With that being said, parents need to understand that it is not their role to coach their child.
It is the coaches job to coach the child. While parets may not agree on how a coach performs his or her duties, it is imperative that the parent does not intervene and cross that boundary. Doing so only results in clout and confusion for the athlete.
Parents must understand that no two kids are the same. All kids respond, react and develop differently. Never compare your kid to another under any circumstance.Instead let the coach do their job and give your kid their independence. This will allow them to develop self-management skills and allow them to prepare for life.
Parents must provide support by reminding their kids why they swim and encourgament through praise on how hard they work.
Developing the Child
Your child is person who swims, not a swimmer. Swimming is what they do, not who they are.
Swimming, just like any other sport, reveals character and teaches our kids to be accountable and responsible for their actions. Their approach and the decisions they make have a tremendous impact on how they progress. Learning from those decisions is something they will continue to do throughout their swimming career.
Real progress in swimming comes not from size, strength, speed and hard training – it comes from the development of the whole person: the character, their values, their personality.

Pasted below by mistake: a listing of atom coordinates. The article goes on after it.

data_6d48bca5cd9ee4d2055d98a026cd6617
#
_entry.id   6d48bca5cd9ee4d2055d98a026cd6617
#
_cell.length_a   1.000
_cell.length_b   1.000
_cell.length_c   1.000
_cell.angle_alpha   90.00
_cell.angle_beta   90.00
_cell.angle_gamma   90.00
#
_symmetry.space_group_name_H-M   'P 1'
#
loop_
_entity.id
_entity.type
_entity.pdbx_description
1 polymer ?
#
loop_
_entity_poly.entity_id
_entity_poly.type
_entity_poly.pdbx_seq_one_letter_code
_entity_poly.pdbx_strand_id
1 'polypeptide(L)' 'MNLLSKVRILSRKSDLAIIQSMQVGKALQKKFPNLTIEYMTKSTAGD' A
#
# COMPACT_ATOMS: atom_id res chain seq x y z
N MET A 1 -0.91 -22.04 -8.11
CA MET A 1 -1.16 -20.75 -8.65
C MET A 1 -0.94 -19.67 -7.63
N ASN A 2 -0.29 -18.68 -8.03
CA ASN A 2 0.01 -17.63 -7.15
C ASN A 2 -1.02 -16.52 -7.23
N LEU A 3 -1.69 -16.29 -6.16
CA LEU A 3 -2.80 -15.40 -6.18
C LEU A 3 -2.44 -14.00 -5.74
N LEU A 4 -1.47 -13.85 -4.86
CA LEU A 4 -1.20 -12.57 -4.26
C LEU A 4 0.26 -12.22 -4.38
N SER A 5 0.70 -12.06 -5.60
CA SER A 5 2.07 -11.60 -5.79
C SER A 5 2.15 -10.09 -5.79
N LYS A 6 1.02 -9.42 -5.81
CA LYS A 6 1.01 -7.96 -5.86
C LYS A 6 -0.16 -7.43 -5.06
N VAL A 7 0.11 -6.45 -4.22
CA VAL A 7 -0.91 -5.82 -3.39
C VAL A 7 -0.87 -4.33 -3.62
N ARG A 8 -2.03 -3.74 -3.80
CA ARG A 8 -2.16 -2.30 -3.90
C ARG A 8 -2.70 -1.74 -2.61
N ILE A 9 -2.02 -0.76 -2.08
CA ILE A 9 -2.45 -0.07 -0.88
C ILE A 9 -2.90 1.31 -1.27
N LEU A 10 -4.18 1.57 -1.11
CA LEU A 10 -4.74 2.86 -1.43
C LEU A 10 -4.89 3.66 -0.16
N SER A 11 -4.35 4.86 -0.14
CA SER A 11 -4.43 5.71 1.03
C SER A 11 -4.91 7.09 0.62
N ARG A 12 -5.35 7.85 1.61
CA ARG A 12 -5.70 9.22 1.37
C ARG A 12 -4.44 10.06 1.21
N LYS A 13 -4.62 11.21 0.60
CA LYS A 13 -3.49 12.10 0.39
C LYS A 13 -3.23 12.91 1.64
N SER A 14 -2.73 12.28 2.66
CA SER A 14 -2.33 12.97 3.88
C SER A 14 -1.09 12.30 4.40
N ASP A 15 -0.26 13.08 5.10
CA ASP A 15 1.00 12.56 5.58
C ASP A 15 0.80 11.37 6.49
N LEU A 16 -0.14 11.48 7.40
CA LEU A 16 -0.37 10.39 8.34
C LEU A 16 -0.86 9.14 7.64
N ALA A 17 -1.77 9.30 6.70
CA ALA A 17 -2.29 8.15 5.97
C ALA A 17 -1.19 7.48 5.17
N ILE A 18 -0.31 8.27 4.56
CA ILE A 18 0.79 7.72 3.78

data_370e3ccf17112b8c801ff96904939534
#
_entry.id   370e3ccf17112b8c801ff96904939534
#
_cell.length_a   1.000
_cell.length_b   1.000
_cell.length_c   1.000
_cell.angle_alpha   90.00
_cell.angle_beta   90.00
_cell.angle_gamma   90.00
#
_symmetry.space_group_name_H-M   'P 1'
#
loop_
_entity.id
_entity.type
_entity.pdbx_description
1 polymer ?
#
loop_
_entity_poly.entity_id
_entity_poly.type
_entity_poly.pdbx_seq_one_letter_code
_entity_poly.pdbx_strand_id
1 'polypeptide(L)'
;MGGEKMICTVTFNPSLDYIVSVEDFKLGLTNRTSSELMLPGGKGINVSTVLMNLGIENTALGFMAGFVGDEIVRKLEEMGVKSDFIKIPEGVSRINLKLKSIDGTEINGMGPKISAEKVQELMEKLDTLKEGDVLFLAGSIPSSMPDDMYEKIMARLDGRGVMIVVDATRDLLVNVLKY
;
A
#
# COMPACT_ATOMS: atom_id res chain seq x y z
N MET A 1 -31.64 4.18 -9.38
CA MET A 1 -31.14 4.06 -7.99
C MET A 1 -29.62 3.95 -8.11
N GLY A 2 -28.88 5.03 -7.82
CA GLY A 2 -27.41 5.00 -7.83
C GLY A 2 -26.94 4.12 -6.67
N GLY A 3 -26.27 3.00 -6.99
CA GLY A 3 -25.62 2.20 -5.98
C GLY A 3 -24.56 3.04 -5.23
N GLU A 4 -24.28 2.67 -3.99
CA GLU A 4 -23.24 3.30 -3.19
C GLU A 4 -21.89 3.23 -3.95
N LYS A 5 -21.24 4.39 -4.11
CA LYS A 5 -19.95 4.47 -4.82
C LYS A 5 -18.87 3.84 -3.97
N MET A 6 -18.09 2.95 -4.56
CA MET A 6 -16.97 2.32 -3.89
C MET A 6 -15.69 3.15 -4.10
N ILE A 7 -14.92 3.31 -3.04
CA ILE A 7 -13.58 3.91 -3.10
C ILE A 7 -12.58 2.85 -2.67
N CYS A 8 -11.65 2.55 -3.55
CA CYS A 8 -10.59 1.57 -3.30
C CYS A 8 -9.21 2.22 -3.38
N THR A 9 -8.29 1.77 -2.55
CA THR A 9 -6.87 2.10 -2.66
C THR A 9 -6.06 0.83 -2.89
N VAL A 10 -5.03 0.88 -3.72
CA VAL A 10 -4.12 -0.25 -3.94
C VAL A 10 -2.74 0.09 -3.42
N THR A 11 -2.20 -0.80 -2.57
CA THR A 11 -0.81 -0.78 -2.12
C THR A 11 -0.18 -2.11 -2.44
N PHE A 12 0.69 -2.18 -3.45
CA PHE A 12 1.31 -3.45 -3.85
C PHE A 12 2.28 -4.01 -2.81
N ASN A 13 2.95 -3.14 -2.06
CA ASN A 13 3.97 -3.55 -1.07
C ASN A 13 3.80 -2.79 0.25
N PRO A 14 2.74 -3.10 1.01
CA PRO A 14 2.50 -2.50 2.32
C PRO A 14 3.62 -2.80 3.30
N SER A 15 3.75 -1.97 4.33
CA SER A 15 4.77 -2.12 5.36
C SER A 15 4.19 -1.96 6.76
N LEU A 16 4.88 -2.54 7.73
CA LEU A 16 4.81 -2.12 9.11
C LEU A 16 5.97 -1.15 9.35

Real progress comes from understanding the consequences of our actions and making the right steps to move forward. Our athletes will make mistakes and they will fall. What matters the most is their resilience to these circumstances. How they pick themselves back up after falling is far more important and far more enduring than how fast they swim.
Do we want our kids to be winners? Of course! But winning is temporary and by no means is winning is everything. We want our kids to be SUCCESSFUL and to develop into mature responsible adults. We want them to understand the steps they must take to achieve their dreams. Winning is only a bonus, it is not everything.
The development of skill related components are crucial to obtain a lower heart rate and experience improved performance. However, these areas are not as important as developing integrity, sincerity, humility, or courage. These things not only impact positively on your child’s swimming but on every aspect of their life.
By developing these areas, the athlete will develop the crucial skills needed for success in life such as a strong work ethic, loyalty to their teammates, the ability to perform under pressure, etc.